Rushes: Danish Silent Cinema Restored, David Lynch's "The Third Place," "On Cinema"

This week’s essential news, articles, sounds, videos and more from the film world.
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  • Thanks to a donation of DKK 300 million, the Danish Film Institute will now "digitise, study and disseminate Denmark’s entire silent film heritage, consisting of some 415 titles with a combined running time of around 350 hours." The project is the largest film dissemination effort in Danish history, as the films will be made available in an "online universe" for streaming.
  • The iconoclastic French-Mauritanian filmmaker (and actor!) Med Hondo has died at the age of 82. Tambay Obenson provides a thorough remembrance at Indiewire, which includes this perceptive quote from the auteur: “I decided to make films to bring some black faces to the lily-white French screens, which have been ignoring us and the black contribution to the world for years.” 
  • The Tribeca Film Festival has announced the lineup for its 2019 edition, which includes films by Werner Herzog (Nomad: In The Footsteps Of Bruce Chatwin), Abel Ferrara (The Projectionist), and Bora Kim (House of Hummingbird), along with a new Critics’ Week section.
  • The first teaser for Hereditary director Ari Aster's second feature, Midsommar, offers a cursory peek at a terrifying pagan cult disguised as a summertime Swedish festival.
  • Christian Petzold shares a charming anecdote of meeting Abbas Kiarostami in New York, which somehow features the Trump Tower, Kenneth Lonergan's Margaret, and Jonathan Glazer's Birth.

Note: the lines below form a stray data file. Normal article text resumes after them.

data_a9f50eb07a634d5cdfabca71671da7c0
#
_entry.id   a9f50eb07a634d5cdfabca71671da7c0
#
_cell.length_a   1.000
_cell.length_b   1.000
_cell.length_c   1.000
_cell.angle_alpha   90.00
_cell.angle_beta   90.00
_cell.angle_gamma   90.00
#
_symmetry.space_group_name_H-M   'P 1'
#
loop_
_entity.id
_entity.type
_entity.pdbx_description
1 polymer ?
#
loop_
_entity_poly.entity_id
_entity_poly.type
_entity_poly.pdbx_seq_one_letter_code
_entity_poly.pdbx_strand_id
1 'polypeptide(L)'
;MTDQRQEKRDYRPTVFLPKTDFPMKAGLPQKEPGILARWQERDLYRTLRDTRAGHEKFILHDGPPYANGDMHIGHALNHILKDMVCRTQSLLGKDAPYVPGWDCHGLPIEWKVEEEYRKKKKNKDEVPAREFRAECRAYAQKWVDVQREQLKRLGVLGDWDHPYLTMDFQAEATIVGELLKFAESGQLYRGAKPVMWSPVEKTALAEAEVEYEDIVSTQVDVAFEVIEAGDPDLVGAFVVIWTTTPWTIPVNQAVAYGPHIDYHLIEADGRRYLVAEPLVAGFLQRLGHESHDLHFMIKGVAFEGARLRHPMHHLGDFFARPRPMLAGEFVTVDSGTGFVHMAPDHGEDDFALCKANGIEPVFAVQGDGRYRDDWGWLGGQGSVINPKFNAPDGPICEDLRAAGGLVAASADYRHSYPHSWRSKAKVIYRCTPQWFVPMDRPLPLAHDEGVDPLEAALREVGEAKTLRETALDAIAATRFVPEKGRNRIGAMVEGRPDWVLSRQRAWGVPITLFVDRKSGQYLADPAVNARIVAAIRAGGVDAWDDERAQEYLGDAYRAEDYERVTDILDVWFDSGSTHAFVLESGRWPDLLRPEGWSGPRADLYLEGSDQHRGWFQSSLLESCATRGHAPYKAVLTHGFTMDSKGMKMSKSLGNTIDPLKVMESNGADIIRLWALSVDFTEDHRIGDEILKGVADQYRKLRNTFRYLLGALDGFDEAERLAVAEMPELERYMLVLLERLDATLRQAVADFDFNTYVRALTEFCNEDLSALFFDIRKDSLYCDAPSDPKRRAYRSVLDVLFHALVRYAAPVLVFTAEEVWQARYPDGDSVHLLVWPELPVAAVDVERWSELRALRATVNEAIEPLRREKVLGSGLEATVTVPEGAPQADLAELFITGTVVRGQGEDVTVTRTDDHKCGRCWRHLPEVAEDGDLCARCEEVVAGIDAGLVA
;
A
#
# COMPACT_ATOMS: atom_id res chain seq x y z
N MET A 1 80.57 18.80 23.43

Harmony Korine's The Beach Bum.
  • "I felt like I wanted to laugh," says Harmony Korine, in an interview regarding his forthcoming stoner comedy, The Beach Bum.
  • For a world still captivated by the "magic spell" of Michael Jackson, Wesley Morris's review of the documentary Leaving Neverland poses a number of challenging questions: "If we believe the accusers (and I believe Wade and James), what do we do with the art?"
  • Speaking of Christian Petzold, Melissa Anderson's overview of the German director's extensive filmography traces the ways in which the auteur "revitalizes old templates to offer new perspectives on historical rifts and traumas."
Chantal Akerman's installation In the Mirror, MOCA Toronto.
  • At Canadian Art, Yaniya Lee interviews Claire Atherton, editor of many of Chantal Akerman's films, about her "unique relationship" with Akerman and their many exceptional collaborations. 
  • Vulture takes an enlightening deep dive into the labyrinthine world of Tim Heidecker and Gregg Turkington's multi-media send-up of film culture, On Cinema.
  • Peter Bogdanovich sat down for a career spanning, contentious interview encompassing his films, Dorothy Stratten's murder, and age-old Hollywood gossip.
  • An interview with filmmaker Beatrice Gibson about her largest exhibition to date, "Crone Music."
  • Kelley Dong's latest entry for her column Under Childhood, examines the concept of edutainment in relation to How To Train Your Dragon: The Hidden World.
  • A review of Christian Petzold's Transit. By "cover[ing] terrain that’s particularly, if not exclusively intellectual, Transit sets the mind aflame."
  • If you're following our retrospective of Japanese observational filmmaker Kazuhiro Soda, here's an excellent primer on his work by Max Nelson for Cinema Scope.
  • Sony's sixth generation video game console PlayStation 2 celebrated its 19th birthday this past weekend, which makes it a good as time as any to revisit "The Third Place," one of David Lynch's remarkable advertisements for the system. There's also a "making-of" for the video available on YouTube.
  • In counter point to the many claims Peter Bogdanovich makes in the noted interview, here's a 1993 portrait of producer, production designer, and screenwriter Polly Platt on her landmark New Hollywood career. (Via @FilmBart.)


NewsRushesVideosnewsletterAri AsterChristian PetzoldAbbas KiarostamiHarmony KorineTim HeideckerGregg TurkingtonPeter BogdanovichPolly PlattKazuhiro SodaDavid Lynchtrailers
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